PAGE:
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Updated Jones Lang LaSalle Residential City Profiles for 8 German cities - Offer prices for freehold flats see greater increases than rents – investment volume remains the same as previous year


Frankfurt, 17th February 2011 - In the German residential real estate market, offer prices for freehold flats rose in the second half of 2010 disproportionately to asking rents for flats. Apart from Cologne, where purchase prices remained the same as the previous year, all other reviewed locations showed price increases. In Munich, Frankfurt, Berlin and Hamburg, prices have increased by up to 10%, while in Leipzig, Düsseldorf and Stuttgart they have risen by up to 2.8%.
The upward trend in asking rents seen in all of the eight major cities reviewed has levelled out overall. “While purchase prices for freehold flats are picking up again, a preliminary consolidation phase can now be noticed after a period of strong rental growth during the last two years,” says Andrew M. Groom, Head of Valuation & Transaction Advisory for Jones Lang LaSalle Germany. This change was most evident in Frankfurt and Düsseldorf, where average asking rents experienced a slight decrease for the first time since 2009.

The rental markets in Berlin and Hamburg, however, prove to be sustainable and remain the two most dynamic in Germany. The northern real estate stronghold, Hamburg, is increasingly approaching the residential rental level of Frankfurt. Among the cities with stable rents, Cologne and Leipzig emerge, with the Saxon residential market showing almost no dips in the past years. Meanwhile, a slowdown in price surges has been noted in Munich. In contrast, Stuttgart has managed to push up into the Top 3 locations after experiencing an increase in asking rents in the second half-year of 2010.  “Overall, there are no signs of rents or purchase prices stagnating in thriving cities. An inherent imbalance in supply and demand, as a result of a growth in household numbers and the continued low completion rate of residential housing, characterise these markets and make further price increases in both segments likely,” states Roman Heidrich.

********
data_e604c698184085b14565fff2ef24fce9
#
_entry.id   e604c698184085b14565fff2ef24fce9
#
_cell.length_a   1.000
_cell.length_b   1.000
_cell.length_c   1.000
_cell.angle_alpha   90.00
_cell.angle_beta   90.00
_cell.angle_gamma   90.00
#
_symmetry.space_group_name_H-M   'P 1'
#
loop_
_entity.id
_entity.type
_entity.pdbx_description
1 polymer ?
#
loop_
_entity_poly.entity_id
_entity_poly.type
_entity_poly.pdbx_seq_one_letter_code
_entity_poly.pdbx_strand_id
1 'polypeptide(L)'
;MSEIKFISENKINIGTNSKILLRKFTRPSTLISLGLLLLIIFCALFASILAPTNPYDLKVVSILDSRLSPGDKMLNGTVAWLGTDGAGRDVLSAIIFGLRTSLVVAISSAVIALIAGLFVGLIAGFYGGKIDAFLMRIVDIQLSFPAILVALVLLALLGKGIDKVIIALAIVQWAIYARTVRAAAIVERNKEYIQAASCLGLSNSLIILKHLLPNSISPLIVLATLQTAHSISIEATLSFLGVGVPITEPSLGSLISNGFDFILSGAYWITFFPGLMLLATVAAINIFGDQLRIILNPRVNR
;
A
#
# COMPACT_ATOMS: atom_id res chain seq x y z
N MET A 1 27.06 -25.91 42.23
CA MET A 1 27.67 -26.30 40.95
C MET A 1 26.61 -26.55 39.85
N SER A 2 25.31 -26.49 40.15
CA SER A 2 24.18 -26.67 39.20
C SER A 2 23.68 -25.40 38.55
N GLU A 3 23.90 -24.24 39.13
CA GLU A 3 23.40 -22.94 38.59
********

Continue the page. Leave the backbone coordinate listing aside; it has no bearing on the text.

The social shift among more and more young people to live in separate households and seniors to continue to reside in larger flats, as well as the return to urban living by many families conflict with the perpetually mounting shortage of newly built housing. “Despite growing awareness of the problem in the cities, the addition of more newly built homes to these markets is thwarted by a lack of affordable land,” explains Sebastian Grimm. Thus, new constructions mainly target the high-end to luxury price segment. Together with price increases for existing housing, finding residential units in the lower and middle price segments will become increasingly challenging and will inevitably be limited to the less attractive city districts, this according to housing experts.